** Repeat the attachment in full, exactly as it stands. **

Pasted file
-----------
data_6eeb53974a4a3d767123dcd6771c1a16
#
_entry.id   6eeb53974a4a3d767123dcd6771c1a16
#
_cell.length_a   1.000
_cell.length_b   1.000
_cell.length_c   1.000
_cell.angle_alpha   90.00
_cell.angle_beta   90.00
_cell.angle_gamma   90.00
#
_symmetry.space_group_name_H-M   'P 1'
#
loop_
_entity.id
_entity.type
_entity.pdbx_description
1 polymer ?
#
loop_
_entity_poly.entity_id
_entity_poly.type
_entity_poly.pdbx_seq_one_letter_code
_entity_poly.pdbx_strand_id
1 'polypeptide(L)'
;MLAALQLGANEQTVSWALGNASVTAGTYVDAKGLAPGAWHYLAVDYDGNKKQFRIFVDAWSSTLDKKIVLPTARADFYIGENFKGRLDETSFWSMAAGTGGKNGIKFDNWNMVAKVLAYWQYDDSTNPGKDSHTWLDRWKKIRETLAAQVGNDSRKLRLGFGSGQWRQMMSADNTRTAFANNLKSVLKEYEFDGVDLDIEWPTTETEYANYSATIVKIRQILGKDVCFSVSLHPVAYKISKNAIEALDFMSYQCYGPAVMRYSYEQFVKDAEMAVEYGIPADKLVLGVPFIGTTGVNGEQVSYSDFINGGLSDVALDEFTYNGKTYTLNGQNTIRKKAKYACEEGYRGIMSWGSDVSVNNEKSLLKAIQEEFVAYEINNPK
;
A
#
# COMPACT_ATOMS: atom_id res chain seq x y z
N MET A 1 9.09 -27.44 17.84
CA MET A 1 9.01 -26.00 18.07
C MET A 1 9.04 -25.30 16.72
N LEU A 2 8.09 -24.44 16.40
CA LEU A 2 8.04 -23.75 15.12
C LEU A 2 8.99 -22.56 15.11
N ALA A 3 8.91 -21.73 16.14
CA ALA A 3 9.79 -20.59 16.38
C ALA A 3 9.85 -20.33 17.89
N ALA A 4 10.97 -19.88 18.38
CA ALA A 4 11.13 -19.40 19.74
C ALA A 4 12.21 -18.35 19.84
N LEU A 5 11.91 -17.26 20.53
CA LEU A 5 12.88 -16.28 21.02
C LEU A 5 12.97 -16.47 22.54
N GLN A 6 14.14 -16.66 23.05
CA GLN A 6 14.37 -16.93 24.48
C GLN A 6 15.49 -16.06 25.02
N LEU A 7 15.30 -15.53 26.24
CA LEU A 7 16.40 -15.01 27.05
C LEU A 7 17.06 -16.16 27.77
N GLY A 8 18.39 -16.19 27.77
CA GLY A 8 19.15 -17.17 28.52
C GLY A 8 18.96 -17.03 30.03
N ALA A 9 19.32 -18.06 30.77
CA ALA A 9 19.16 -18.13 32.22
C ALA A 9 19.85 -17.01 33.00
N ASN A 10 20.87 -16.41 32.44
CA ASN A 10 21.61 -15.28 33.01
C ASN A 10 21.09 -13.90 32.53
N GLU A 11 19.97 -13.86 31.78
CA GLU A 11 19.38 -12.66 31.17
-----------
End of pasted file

data_6eeb53974a4a3d767123dcd6771c1a16
#
_entry.id   6eeb53974a4a3d767123dcd6771c1a16
#
_cell.length_a   1.000
_cell.length_b   1.000
_cell.length_c   1.000
_cell.angle_alpha   90.00
_cell.angle_beta   90.00
_cell.angle_gamma   90.00
#
_symmetry.space_group_name_H-M   'P 1'
#
loop_
_entity.id
_entity.type
_entity.pdbx_description
1 polymer ?
#
loop_
_entity_poly.entity_id
_entity_poly.type
_entity_poly.pdbx_seq_one_letter_code
_entity_poly.pdbx_strand_id
1 'polypeptide(L)'
;MLAALQLGANEQTVSWALGNASVTAGTYVDAKGLAPGAWHYLAVDYDGNKKQFRIFVDAWSSTLDKKIVLPTARADFYIGENFKGRLDETSFWSMAAGTGGKNGIKFDNWNMVAKVLAYWQYDDSTNPGKDSHTWLDRWKKIRETLAAQVGNDSRKLRLGFGSGQWRQMMSADNTRTAFANNLKSVLKEYEFDGVDLDIEWPTTETEYANYSATIVKIRQILGKDVCFSVSLHPVAYKISKNAIEALDFMSYQCYGPAVMRYSYEQFVKDAEMAVEYGIPADKLVLGVPFIGTTGVNGEQVSYSDFINGGLSDVALDEFTYNGKTYTLNGQNTIRKKAKYACEEGYRGIMSWGSDVSVNNEKSLLKAIQEEFVAYEINNPK
;
A
#
# COMPACT_ATOMS: atom_id res chain seq x y z
N MET A 1 9.09 -27.44 17.84
CA MET A 1 9.01 -26.00 18.07
C MET A 1 9.04 -25.30 16.72
N LEU A 2 8.09 -24.44 16.40
CA LEU A 2 8.04 -23.75 15.12
C LEU A 2 8.99 -22.56 15.11
N ALA A 3 8.91 -21.73 16.14
CA ALA A 3 9.79 -20.59 16.38
C ALA A 3 9.85 -20.33 17.89
N ALA A 4 10.97 -19.88 18.38
CA ALA A 4 11.13 -19.40 19.74
C ALA A 4 12.21 -18.35 19.84
N LEU A 5 11.91 -17.26 20.53
CA LEU A 5 12.88 -16.28 21.02
C LEU A 5 12.97 -16.47 22.54
N GLN A 6 14.14 -16.66 23.05
CA GLN A 6 14.37 -16.93 24.48
C GLN A 6 15.49 -16.06 25.02
N LEU A 7 15.30 -15.53 26.24
CA LEU A 7 16.40 -15.01 27.05
C LEU A 7 17.06 -16.16 27.77
N GLY A 8 18.39 -16.19 27.77
CA GLY A 8 19.15 -17.17 28.52
C GLY A 8 18.96 -17.03 30.03
N ALA A 9 19.32 -18.06 30.77
CA ALA A 9 19.16 -18.13 32.22
C ALA A 9 19.85 -17.01 33.00
N ASN A 10 20.87 -16.41 32.44
CA ASN A 10 21.61 -15.28 33.01
C ASN A 10 21.09 -13.90 32.53
N GLU A 11 19.97 -13.86 31.78
CA GLU A 11 19.38 -12.66 31.17